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Amos Kollek Digs Deeper

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Chronicling A Crisis Review by Nancy Cohen

The personal is the personal would best describe Chronicling A Crisis, the latest effort by filmmaker and novelist, Amos Kollek.  Kollek, an Israeli, has had an long career with a string of female- led  films, including Happy End with actress Audrey Tatou. That Happy End was not a success is lucky for us as it encouraged him to put the lens on himself, juxtaposing his own aging process with the aging and death of his prominent father, Teddy Kollek, long-time mayor of Jerusalem and a drug-addled sex worker, Robin, who becomes both his muse and his barometer for understanding life’s wicked curve balls.

Filmed over seven years, Kollek constructs a riveting story that pits his own ego and power struggle with the King, his father, next to Robin’s early orphaned state and subsequent difficult life. It also deals with one’s addiction to New York City and the dreams that are manufactured here.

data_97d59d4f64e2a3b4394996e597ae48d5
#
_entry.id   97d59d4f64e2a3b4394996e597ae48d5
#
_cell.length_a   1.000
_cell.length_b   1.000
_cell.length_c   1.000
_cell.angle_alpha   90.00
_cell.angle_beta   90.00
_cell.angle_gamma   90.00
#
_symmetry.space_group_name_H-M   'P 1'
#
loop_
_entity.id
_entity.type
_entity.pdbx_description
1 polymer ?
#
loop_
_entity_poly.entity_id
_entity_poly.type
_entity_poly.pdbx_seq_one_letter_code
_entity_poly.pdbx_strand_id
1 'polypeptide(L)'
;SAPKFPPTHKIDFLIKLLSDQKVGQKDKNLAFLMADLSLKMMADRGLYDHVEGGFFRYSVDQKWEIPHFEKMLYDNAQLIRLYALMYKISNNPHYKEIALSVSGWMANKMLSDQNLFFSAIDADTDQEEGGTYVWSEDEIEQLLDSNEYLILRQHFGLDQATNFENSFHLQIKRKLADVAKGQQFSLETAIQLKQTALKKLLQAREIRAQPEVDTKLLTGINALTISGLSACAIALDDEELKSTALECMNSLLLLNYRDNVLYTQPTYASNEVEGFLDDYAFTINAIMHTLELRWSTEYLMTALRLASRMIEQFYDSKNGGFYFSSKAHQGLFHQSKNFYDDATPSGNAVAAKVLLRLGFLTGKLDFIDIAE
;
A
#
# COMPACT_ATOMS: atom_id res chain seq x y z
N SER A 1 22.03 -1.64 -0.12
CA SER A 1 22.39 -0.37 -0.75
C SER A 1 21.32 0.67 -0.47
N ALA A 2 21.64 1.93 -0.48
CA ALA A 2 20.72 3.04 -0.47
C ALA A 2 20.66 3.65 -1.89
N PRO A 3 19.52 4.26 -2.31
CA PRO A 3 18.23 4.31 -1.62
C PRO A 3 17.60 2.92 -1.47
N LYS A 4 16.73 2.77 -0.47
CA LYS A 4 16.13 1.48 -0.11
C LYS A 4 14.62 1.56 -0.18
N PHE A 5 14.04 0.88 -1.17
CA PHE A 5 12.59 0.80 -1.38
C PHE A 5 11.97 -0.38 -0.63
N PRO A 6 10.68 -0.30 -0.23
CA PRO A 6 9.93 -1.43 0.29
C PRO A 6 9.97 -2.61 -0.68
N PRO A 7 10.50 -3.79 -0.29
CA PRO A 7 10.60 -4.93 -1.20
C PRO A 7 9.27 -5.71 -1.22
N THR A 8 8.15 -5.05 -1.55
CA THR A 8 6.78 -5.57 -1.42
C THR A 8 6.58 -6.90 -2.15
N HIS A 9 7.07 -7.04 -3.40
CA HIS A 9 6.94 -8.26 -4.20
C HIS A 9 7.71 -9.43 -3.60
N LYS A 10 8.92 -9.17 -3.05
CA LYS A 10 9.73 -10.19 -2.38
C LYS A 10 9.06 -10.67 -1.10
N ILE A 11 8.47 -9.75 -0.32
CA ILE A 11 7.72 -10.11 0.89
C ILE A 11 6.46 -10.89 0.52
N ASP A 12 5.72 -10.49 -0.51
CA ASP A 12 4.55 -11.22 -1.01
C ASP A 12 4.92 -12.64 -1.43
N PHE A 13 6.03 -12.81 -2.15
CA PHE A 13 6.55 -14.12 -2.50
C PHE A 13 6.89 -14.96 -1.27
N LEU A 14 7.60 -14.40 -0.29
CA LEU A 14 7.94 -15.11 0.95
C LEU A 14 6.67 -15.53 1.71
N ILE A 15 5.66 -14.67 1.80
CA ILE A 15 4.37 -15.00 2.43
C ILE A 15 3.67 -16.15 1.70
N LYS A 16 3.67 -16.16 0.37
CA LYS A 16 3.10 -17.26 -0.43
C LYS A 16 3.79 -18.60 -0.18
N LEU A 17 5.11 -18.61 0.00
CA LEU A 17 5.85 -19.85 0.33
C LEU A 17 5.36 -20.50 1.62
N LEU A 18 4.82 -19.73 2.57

Years ago when still acting, I auditioned for Kollek and found the entire episode confusing.  I later met him in Cannes at the festival, where he struck me as a combination of funny and whiney, in equal doses. He is still that in this film, though now seasoned by life’s natural disappointments and an urgent need to understand himself and his own drives. It’s not easy to be the child of the famous, though those of us from a less privileged statehood would argue that it permits access, which is no small thing in the arts. Still his suffering and amusingly delivered lack of vanity are a reminder that nothing is perfect.  The same insecurities and doubts exist, perhaps even more so because of the constant comparisons. There are women all over Kollek’s life – his young daughters, his photographer wife and his apparent life-opposite, Robin. It is hard to ever feel sorry for Robin because she is not sorry for herself. She has an engaging spirit and we and the film root for her. There’s a great deal of narration in Chronicling A Crisis. It is playful, yet sometimes annoying in the beginning; but as Kollek travels further into himself and his own truths, it is right. His deepening as a man and as filmmaker stays with us, long after the lights come up.  And the music, some of which he is responsible for, is inventive and well placed.

The film will open May 4th at the Quad, NYC.


Written by nancykoan

April 18, 2012 at 3:44 am

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